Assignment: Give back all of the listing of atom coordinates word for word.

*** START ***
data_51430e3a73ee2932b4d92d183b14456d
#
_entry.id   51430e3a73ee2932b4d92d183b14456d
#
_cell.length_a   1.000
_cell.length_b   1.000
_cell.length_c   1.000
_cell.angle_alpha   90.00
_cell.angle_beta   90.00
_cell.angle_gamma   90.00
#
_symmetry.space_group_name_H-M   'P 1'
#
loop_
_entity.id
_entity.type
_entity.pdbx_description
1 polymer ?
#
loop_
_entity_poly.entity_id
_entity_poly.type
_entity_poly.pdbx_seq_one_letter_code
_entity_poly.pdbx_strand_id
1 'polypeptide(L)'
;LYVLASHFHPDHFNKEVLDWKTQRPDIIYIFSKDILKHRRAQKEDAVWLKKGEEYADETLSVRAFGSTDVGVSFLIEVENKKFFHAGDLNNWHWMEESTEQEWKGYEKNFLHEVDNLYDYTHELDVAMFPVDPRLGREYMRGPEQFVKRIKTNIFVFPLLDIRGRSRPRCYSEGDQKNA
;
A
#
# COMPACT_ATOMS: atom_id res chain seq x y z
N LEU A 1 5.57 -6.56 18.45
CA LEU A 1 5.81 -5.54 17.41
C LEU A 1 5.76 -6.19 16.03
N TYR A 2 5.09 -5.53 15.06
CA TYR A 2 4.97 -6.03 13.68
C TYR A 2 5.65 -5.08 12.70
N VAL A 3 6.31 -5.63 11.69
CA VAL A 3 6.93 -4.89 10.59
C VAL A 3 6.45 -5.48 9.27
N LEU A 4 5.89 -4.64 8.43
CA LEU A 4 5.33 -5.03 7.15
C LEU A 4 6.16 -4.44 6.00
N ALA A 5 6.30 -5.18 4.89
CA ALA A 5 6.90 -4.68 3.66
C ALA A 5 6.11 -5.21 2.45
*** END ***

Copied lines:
data_51430e3a73ee2932b4d92d183b14456d
#
_entry.id   51430e3a73ee2932b4d92d183b14456d
#
_cell.length_a   1.000
_cell.length_b   1.000
_cell.length_c   1.000
_cell.angle_alpha   90.00
_cell.angle_beta   90.00
_cell.angle_gamma   90.00
#
_symmetry.space_group_name_H-M   'P 1'
#
loop_
_entity.id
_entity.type
_entity.pdbx_description
1 polymer ?
#
loop_
_entity_poly.entity_id
_entity_poly.type
_entity_poly.pdbx_seq_one_letter_code
_entity_poly.pdbx_strand_id
1 'polypeptide(L)'
;LYVLASHFHPDHFNKEVLDWKTQRPDIIYIFSKDILKHRRAQKEDAVWLKKGEEYADETLSVRAFGSTDVGVSFLIEVENKKFFHAGDLNNWHWMEESTEQEWKGYEKNFLHEVDNLYDYTHELDVAMFPVDPRLGREYMRGPEQFVKRIKTNIFVFPLLDIRGRSRPRCYSEGDQKNA
;
A
#
# COMPACT_ATOMS: atom_id res chain seq x y z
N LEU A 1 5.57 -6.56 18.45
CA LEU A 1 5.81 -5.54 17.41
C LEU A 1 5.76 -6.19 16.03
N TYR A 2 5.09 -5.53 15.06
CA TYR A 2 4.97 -6.03 13.68
C TYR A 2 5.65 -5.08 12.70
N VAL A 3 6.31 -5.63 11.69
CA VAL A 3 6.93 -4.89 10.59
C VAL A 3 6.45 -5.48 9.27
N LEU A 4 5.89 -4.64 8.43
CA LEU A 4 5.33 -5.03 7.15
C LEU A 4 6.16 -4.44 6.00
N ALA A 5 6.30 -5.18 4.89
CA ALA A 5 6.90 -4.68 3.66
C ALA A 5 6.11 -5.21 2.45